Op/Ed

Climate Matters: No free lunch for energy production

RICHARD HOPKINS

All methods of producing and distributing energy have costs, or downsides. We need to be clear-eyed about what these are, and to incorporate costs that are hard to quantify in dollar terms into our public discourse about our energy future. No free lunch, and all that.

Here are some of the kinds of costs I mean — and this is not a comprehensive list.

  • Burning fossil fuels to generate electricity and in internal combustion engines releases greenhouse gases, leading to global climate change, and also causes harmful air pollution due to particulates, sulfur oxides and nitrogen oxides.
  • Operating hydroelectric energy systems causes flooding of forests and wetlands, and when we buy hydroelectric power from Québec we own part of the damage caused by dams and reservoirs.
  • When we buy such power, we also own part of the resulting damage to First Nations communities and cultures.
  • Operating commercial-size wind farms may damage fisheries or bird life, cause noise pollution, damage sensitive habitats, and threaten the tourist industry because of damage to view sheds.
  • Extraction and transport of fossil fuels releases methane (a potent greenhouse gas) to the atmosphere, poses risks of oil spills, may leave ugly scars on the landscape, and harms wildlife.
  • High-tension electric transmission lines may damage important view sheds, and pose some danger to wildlife.
  • Tidal electricity generation has not lived up to its technical promise so far, but if widely implemented would carry the risk of damage to fisheries and marine life and to coastal view sheds.
  • Electric heat pumps and air conditioning systems have used refrigerants that are themselves significant greenhouse gases; replacements with lower global warming potential are being phased in.
  • Mining, refining and transporting the materials needed to build photovoltaic solar panels or wind turbines, and manufacturing the equipment, carries a risk of environmental damage, costs some energy, and may make us party to unfair labor practices or worse.
  • Similarly, eventual disposal of solar panels when they have worn out could be problematic.
  • Like wind farms, large solar farms could threaten important view sheds, and their construction and maintenance may leave scars on the landscape.
  • Nuclear power plants in place today carry a risk of very rare but catastrophic breakdowns, and the problem of very long-term management of toxic nuclear waste has not been fully solved.
  • Burning wood to heat buildings is likely to increase greenhouse gases in the atmosphere in the short run, and making such burning carbon neutral in the longer run requires forest management practices that have not yet been universally implemented.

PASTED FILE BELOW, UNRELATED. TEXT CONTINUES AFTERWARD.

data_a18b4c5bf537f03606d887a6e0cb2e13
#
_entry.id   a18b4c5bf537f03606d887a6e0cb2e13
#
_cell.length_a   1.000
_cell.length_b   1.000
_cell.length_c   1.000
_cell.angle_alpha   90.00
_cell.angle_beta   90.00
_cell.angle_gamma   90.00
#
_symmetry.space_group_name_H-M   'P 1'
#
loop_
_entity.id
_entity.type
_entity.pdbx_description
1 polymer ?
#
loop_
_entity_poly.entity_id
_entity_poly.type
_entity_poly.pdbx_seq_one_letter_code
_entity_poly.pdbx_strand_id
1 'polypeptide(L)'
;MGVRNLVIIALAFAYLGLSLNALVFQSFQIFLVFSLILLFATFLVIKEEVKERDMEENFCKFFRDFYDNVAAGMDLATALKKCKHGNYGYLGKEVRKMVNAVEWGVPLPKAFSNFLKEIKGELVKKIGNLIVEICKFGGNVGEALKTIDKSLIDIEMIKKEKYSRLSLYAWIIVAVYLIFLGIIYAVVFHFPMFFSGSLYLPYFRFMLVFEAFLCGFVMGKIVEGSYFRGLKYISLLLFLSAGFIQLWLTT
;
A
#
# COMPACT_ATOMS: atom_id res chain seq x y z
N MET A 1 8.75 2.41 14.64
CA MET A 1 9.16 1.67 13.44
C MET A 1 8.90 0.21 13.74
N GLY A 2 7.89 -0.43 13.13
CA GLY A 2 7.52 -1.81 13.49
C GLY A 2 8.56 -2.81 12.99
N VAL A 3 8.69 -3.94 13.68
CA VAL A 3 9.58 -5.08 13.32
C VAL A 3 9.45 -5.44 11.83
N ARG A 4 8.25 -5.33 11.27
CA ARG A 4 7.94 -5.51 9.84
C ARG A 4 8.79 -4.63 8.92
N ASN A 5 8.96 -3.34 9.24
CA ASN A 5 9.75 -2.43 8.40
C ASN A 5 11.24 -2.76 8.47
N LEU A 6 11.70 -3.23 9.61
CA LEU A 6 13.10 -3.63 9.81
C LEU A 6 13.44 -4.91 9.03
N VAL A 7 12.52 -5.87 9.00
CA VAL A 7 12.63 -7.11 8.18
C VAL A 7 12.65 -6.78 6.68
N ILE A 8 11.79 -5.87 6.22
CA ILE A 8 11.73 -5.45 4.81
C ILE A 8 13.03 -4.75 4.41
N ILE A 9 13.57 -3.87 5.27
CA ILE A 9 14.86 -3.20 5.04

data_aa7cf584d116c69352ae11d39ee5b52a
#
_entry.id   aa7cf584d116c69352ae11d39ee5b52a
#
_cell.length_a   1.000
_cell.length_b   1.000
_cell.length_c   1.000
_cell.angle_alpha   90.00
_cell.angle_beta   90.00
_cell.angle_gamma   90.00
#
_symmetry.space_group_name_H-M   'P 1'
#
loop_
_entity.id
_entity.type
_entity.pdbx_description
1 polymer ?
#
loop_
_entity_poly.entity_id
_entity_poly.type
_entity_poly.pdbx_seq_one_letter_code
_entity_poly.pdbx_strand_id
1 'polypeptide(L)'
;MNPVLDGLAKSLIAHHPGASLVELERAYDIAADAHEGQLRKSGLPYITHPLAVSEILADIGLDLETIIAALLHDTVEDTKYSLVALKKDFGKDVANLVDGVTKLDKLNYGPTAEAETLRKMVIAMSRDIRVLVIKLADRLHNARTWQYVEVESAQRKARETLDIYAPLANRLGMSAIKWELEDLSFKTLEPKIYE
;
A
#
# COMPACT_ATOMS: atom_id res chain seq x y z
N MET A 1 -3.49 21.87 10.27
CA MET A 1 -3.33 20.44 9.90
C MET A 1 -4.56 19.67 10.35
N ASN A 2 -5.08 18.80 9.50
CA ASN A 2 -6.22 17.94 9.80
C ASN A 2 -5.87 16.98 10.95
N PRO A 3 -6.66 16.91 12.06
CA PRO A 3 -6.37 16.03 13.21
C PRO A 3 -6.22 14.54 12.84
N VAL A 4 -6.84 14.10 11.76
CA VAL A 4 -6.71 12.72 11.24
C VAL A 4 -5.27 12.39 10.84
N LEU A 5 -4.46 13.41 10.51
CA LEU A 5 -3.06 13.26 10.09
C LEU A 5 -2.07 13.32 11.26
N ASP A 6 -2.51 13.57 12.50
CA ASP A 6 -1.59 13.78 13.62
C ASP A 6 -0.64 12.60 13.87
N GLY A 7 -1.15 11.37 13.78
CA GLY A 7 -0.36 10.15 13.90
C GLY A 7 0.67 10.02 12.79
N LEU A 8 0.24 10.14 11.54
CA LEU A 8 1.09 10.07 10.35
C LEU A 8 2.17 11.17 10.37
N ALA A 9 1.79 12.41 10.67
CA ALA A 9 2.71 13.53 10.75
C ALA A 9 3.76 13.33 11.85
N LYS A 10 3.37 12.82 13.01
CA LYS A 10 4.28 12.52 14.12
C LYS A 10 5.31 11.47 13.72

• Most of the costs mentioned are likely to be unevenly distributed among population groups, and marginalized populations have historically borne the brunt of these costs.

To my knowledge every way of replacing the burning of fossil fuels — which I take as an absolute imperative — has run into citizen or political opposition on one ground or another, often from environmentalists or other public-spirited people. This includes solar, wind, tidal, nuclear, biomass and hydroelectric. The objections generally are reality-based and need to be taken seriously.

There is no obvious environmental cost to conservation and efficiency in use of energy. But achieving substantial reductions in energy use through conservation and efficiency usually costs money, at least in the short run. Financing such investments and making them equitable across all income sectors is a continuing challenge.

In any case we can never get to zero greenhouse gas emissions from conservation and efficiency of fossil fuels alone — we also have to switch to electricity and make our electricity less carbon-intensive. The mantra is “electrify everything, decarbonize the electricity” — we need to do both to achieve real reductions in greenhouse gas emissions.

I believe it is disingenuous to focus on the costs or harms of one method of meeting energy needs, without comparing them to the costs or harms of alternatives. Relying on hydroelectric power as we do in Vermont makes us party to harming indigenous peoples in Québec and environmental damage from dam building. And building wind farms along our ridgelines has drawn fierce opposition. And expanding the natural gas service area is building problematic fossil fuel infrastructure. And weatherizing tens of thousands of homes is expensive. But we need to get beyond the objections to the various alternatives.

Arguing that “my favorite solution has no costs or harms, while yours has unacceptable costs” probably does not advance our discussion. We need to identify an actual plan to stop burning fossil fuel and to eliminate greenhouse gas releases from energy production, while minimizing collateral damage.

To stop it, not reduce it by 10% or 15% over 10 years. Scale is really important. Figuring out how to make enough energy for our needs and to minimize harms and costs while eliminating the burning of fossil fuels and release of methane requires committed people of good will to have really difficult conversations with each other, as well as with the representatives of the climate polluters.

We don’t, to my knowledge, have really good and widely accepted methods of comparing these diverse costs and harms to each other, and we need them.

There is no such thing as a free lunch, but we might be able to make the cost of lunch visible and to minimize it.

—————

Richard Hopkins is a retired epidemiologist and current climate data expert with the Climate Economy Action Center of Addison County.

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